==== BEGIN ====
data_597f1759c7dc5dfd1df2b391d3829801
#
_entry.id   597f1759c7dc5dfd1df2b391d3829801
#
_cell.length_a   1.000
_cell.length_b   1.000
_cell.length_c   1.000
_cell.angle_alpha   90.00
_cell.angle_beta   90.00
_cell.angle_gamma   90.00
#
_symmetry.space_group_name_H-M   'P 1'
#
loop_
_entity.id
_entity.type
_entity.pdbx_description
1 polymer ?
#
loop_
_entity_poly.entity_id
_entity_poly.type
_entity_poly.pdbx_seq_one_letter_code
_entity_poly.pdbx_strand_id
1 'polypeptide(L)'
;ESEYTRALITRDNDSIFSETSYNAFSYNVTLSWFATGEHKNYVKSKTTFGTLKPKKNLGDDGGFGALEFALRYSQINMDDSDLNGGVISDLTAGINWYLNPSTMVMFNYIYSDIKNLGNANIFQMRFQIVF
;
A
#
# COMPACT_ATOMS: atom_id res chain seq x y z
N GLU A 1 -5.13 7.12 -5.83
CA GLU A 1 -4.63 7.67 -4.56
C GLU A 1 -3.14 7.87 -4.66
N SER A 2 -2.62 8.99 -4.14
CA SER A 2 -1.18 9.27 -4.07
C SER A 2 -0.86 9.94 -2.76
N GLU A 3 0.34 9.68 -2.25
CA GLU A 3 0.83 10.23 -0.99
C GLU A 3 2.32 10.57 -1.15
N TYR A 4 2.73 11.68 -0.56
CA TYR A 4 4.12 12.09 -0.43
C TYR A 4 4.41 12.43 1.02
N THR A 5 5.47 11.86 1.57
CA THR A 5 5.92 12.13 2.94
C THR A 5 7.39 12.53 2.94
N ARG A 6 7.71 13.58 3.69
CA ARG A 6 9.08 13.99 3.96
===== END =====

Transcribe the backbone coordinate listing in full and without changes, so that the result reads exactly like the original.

data_597f1759c7dc5dfd1df2b391d3829801
#
_entry.id   597f1759c7dc5dfd1df2b391d3829801
#
_cell.length_a   1.000
_cell.length_b   1.000
_cell.length_c   1.000
_cell.angle_alpha   90.00
_cell.angle_beta   90.00
_cell.angle_gamma   90.00
#
_symmetry.space_group_name_H-M   'P 1'
#
loop_
_entity.id
_entity.type
_entity.pdbx_description
1 polymer ?
#
loop_
_entity_poly.entity_id
_entity_poly.type
_entity_poly.pdbx_seq_one_letter_code
_entity_poly.pdbx_strand_id
1 'polypeptide(L)'
;ESEYTRALITRDNDSIFSETSYNAFSYNVTLSWFATGEHKNYVKSKTTFGTLKPKKNLGDDGGFGALEFALRYSQINMDDSDLNGGVISDLTAGINWYLNPSTMVMFNYIYSDIKNLGNANIFQMRFQIVF
;
A
#
# COMPACT_ATOMS: atom_id res chain seq x y z
N GLU A 1 -5.13 7.12 -5.83
CA GLU A 1 -4.63 7.67 -4.56
C GLU A 1 -3.14 7.87 -4.66
N SER A 2 -2.62 8.99 -4.14
CA SER A 2 -1.18 9.27 -4.07
C SER A 2 -0.86 9.94 -2.76
N GLU A 3 0.34 9.68 -2.25
CA GLU A 3 0.83 10.23 -0.99
C GLU A 3 2.32 10.57 -1.15
N TYR A 4 2.73 11.68 -0.56
CA TYR A 4 4.12 12.09 -0.43
C TYR A 4 4.41 12.43 1.02
N THR A 5 5.47 11.86 1.57
CA THR A 5 5.92 12.13 2.94
C THR A 5 7.39 12.53 2.94
N ARG A 6 7.71 13.58 3.69
CA ARG A 6 9.08 13.99 3.96